On She Goes

Guide to Marfa, Texas & Its Middle-of-Nowhere Desert Vibes

This art-filled, chic town is perfect for your next girls’ trip.

Dez Ramirez
Dez Ramirez
December 19, 2017
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Marfa, Texas, is the home of artist Donald Judd’s sixties modernist art and an enclave for modern artists, the backdrop to James Dean and Liz Taylor’s 1956 feature Giant, and where you’ll find the spiritually hip El Cosmico ranch. Marfa’s most recent appearance in pop culture was as the setting for Jill Soloway’s TV series I Love Dick, the Trans-Pecos Music Festival, and a Solange performance. Drooling yet?

Without much convincing, my girlfriends and I made the trek toward remote-as-fuck west Texas. We were looking forward to middle-of-nowhere desert vibes, dust on our cowboy boots, and nights of bonding and tequila sipping under the stars in the dusty little town of almost 1,800 people.

The famed Prada shop in the middle of nowhere.
photo by Dez Ramirez

What to pack
Marfa’s high-desert weather can give you hot days and cold, crisp nights, so you’re going to want to bring a good, warm jacket. It’s also casual with some arty flair, and many of the dinner-only restaurants are on the higher end, so some flash in the evenings won’t hurt. It’s dry and dusty, so be sure to pack the good moisturizer and lip balm. Bring boots or closed-toe shoes if you don’t want to fuck with snakes and scorpions, but make sure they’re comfortable, because you’ll be walking the sidewalks and unpaved roads to all of the places mentioned below. Writers and daydreamers, bring your pen and paper, because all that big sky and desert landscape will be inspiring. Things I wish I would’ve brought: a headlamp for the dark streets, better boots, and my portable Bluetooth speaker.

Reptile Museum in Fort Mason.
photo by Dez Ramirez

Getting there
Marfa is not easy to access. Two of your simplest options include flying into Austin and driving six hours west, or flying into El Paso and driving three hours east. Impatient travelers need not apply; Texas is huge, and you will be driving through large portions of the state no matter how you map it. With a good playlist and snacks, this can be seen as an enjoyable mini road trip of sorts, with plenty of beautiful, Insta-worthy spots. Are you going to see pro-NRA and Trump bumper stickers on humongous SUVs? Absolutely—you’re in Texas—but as a brown girl, I felt safe in these no-man’s-land stretches and actually saw plenty of other brown folk along the way.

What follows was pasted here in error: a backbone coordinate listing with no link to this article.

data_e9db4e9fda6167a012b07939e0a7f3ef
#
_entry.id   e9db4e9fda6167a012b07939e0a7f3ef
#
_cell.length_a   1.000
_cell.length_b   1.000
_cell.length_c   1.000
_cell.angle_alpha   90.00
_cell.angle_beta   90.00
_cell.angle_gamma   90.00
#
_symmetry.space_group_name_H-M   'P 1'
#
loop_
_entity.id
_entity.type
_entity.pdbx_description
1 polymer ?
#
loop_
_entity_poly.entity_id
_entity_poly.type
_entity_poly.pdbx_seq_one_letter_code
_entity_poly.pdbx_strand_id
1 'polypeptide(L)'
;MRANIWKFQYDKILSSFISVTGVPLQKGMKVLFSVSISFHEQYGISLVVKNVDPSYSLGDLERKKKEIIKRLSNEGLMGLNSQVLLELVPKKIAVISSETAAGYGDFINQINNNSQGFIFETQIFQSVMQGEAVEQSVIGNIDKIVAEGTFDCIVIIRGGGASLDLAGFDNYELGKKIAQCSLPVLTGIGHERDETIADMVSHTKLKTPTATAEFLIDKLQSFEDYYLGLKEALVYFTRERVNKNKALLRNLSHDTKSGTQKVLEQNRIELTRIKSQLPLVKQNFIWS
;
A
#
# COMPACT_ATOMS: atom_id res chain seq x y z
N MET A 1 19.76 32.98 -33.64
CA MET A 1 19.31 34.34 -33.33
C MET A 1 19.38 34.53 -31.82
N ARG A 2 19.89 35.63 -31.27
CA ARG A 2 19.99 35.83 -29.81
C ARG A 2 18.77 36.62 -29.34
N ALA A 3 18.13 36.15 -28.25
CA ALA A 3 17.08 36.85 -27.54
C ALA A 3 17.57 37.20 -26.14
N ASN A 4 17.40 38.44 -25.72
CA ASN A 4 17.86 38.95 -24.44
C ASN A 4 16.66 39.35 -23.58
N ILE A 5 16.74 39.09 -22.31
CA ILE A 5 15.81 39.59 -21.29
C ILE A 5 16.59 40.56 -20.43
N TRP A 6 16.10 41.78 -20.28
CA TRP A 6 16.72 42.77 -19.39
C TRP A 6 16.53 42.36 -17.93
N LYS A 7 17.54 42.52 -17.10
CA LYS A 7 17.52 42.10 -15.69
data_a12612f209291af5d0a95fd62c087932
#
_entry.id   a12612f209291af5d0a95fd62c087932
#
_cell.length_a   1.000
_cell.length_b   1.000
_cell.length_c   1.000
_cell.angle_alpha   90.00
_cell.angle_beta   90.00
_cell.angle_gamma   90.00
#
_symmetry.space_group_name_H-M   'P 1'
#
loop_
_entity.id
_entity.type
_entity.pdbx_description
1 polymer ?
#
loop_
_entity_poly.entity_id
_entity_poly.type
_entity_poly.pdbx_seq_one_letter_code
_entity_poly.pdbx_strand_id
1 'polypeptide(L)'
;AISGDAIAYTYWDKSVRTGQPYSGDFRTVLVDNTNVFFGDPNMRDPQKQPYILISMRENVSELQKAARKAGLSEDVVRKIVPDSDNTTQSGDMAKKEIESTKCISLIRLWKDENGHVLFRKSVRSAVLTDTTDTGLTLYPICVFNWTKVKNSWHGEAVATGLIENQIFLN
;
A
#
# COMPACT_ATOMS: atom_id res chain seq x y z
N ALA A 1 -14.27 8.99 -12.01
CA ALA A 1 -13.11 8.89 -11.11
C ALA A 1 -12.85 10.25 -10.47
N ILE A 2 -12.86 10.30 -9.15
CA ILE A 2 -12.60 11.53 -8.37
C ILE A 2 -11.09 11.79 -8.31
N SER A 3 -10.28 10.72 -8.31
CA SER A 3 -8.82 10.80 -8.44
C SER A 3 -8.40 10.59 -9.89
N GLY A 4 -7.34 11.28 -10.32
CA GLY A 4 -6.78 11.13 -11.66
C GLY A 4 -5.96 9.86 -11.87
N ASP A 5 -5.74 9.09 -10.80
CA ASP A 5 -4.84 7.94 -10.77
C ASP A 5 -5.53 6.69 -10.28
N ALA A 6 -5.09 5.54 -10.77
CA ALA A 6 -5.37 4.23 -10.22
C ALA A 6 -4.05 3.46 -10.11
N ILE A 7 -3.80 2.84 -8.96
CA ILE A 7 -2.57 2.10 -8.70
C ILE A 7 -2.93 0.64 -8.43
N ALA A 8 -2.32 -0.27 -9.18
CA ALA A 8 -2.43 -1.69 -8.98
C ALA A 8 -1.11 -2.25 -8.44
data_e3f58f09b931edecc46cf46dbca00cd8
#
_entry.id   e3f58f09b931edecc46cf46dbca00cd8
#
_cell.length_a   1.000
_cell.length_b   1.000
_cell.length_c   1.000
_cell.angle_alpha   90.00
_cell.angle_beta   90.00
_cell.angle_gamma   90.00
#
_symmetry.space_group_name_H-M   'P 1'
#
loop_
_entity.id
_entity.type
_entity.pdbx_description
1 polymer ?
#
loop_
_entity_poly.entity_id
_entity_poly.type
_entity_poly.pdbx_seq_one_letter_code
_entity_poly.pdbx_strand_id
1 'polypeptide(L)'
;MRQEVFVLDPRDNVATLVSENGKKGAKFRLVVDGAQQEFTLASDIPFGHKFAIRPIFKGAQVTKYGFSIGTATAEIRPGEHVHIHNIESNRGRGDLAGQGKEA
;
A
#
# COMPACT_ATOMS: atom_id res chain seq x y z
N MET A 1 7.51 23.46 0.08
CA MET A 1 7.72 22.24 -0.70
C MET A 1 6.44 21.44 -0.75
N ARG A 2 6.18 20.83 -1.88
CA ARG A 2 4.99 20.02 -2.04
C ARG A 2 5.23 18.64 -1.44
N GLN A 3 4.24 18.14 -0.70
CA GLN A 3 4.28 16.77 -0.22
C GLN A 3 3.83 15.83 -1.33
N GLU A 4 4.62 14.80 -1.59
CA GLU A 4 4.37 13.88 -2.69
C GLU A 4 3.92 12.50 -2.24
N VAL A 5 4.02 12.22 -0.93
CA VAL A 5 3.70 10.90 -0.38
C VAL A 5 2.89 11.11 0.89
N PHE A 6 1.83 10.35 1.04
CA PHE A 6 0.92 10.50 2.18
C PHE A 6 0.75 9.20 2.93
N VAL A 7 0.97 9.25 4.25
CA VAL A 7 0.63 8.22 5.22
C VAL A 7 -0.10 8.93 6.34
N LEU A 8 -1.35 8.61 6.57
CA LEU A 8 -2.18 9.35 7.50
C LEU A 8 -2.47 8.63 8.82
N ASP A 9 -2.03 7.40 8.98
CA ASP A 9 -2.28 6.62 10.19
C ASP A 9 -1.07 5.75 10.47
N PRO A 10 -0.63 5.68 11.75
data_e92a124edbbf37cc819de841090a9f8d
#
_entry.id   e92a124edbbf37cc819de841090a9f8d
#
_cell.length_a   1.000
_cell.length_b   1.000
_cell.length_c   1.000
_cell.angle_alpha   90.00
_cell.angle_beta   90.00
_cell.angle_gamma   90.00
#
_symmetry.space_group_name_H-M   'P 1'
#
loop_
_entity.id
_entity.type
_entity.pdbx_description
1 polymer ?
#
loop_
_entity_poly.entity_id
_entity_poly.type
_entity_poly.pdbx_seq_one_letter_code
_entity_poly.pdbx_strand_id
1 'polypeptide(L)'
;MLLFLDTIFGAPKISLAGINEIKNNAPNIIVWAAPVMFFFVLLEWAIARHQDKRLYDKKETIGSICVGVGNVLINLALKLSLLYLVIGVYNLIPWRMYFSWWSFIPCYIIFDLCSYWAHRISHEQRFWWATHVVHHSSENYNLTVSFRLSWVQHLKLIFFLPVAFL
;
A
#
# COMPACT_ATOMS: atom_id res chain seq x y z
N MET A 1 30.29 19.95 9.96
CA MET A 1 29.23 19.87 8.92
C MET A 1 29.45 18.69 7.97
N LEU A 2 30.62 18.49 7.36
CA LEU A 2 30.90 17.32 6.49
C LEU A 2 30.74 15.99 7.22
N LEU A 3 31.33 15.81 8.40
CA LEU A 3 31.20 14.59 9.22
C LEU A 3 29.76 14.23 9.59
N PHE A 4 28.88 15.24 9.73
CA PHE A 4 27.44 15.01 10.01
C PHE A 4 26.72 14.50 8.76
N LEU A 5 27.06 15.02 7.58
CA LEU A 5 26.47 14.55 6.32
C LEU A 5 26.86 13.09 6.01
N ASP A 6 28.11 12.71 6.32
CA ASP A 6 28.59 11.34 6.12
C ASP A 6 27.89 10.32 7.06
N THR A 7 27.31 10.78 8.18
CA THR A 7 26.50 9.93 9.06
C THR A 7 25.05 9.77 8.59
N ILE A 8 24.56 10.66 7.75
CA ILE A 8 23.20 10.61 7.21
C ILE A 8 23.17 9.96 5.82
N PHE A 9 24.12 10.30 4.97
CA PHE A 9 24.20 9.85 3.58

Where to stay
The historic Hotel Paisano is right in the center of town and is where James Dean and Elizabeth Taylor stayed while filming Giant. The ultra-modern and spendy Hotel Saint George is across the street if you want big-city sleek in the middle of nowhere. The two more funky, atomic ranch–style options are Thunderbird Hotel, a 1950s lodge with a swimming pool, and El Cosmico, a 21-acre hotel and campground with accommodations that include vintage trailers, safari tents, Sioux-style tepees, and yurts, as well as a communal kitchen and workshops. There’s also the option of staying at an Airbnb, like we did.

Wood fired hot tubbing at El Cosmico.
photo by Dez Ramirez

Where to drink and eat
If you like to hit the locals’ coffee spot in the morning, head over to Frama Coffee, where you can get your almond milk latte and gluten-free scone while snapping a selfie at the Welcome to Marfa mural right outside. Marfa Burrito is legendary in town, and you will find the owner, Ramona, serving up no-frills, delicious breakfast and lunch burritos. The walls are decorated with photos of her and Matthew McConaughey, you will dine next to border patrol, and she takes cash only. We had made reservations to dine at the swanky Capri for dinner (the same restaurant in I Love Dick), but after a change in menu, we ended up having an alternative fancy, foodie-approved experience at Stellina, where you can sip New Mexican sparkling white wine while rubbing elbows with Marfa’s art locals. If you want some organic comfort, The Get Go is a tiny market where you can pick up kombucha, nice cheeses and charcuterie, and local small-batch skin products. Two nights out of our three-night stay we ended up at Lost Horse Saloon, a dusty little watering hole that has danceable tunes, cheap drinks, and a fire pit out back. Prepare to turn heads and hear the creak of barstools when you walk through the front door.

Writing on the wall in Marfa.
photo by Dez Ramirez

What to do
Marfa is a small town full of modern and good-looking artists, so you should probably check out some local art. There are galleries scattered throughout town, some with weird hours but worth it. A tour of one of Donald Judd’s spots is an easy half-day option to see minimalist art; you can schedule a tour of Judd’s studios or The Block, his private residence. The famous Prada Marfa photo op is located in Valentine, Texas, which is a 30-minute drive from Marfa. Back in Marfa, take a walk around town and stumble upon some photographable murals, window-shop at gorgeously pricey boutiques, or pick through $1 piles at the weird Marfa Museum Thrift Store. Marfa is nestled between the towns of Alpine and Fort Davis; we opted for a day-trip to Fort Davis and hiked the Indian Lodge Trail in Davis Mountains State Park after a pit stop at another thrift shop and a reptile “museum,” Rattlers & Reptiles. At the end of your day, take a soak in one of El Cosmico’s wood-fired hot tubs while catching a glorious Texas sunset, or if you #iwanttobelieve, drive to the outskirts of town and see if you can spot the infamous Marfa Lights.

One thing we missed: swimming in the spring-fed pool at Balmorhea State Park.

Depending on your agenda, make sure you visit on the right days of the week. We were there in October, and just a handful of businesses were open—most of them were closed Sunday through Tuesday.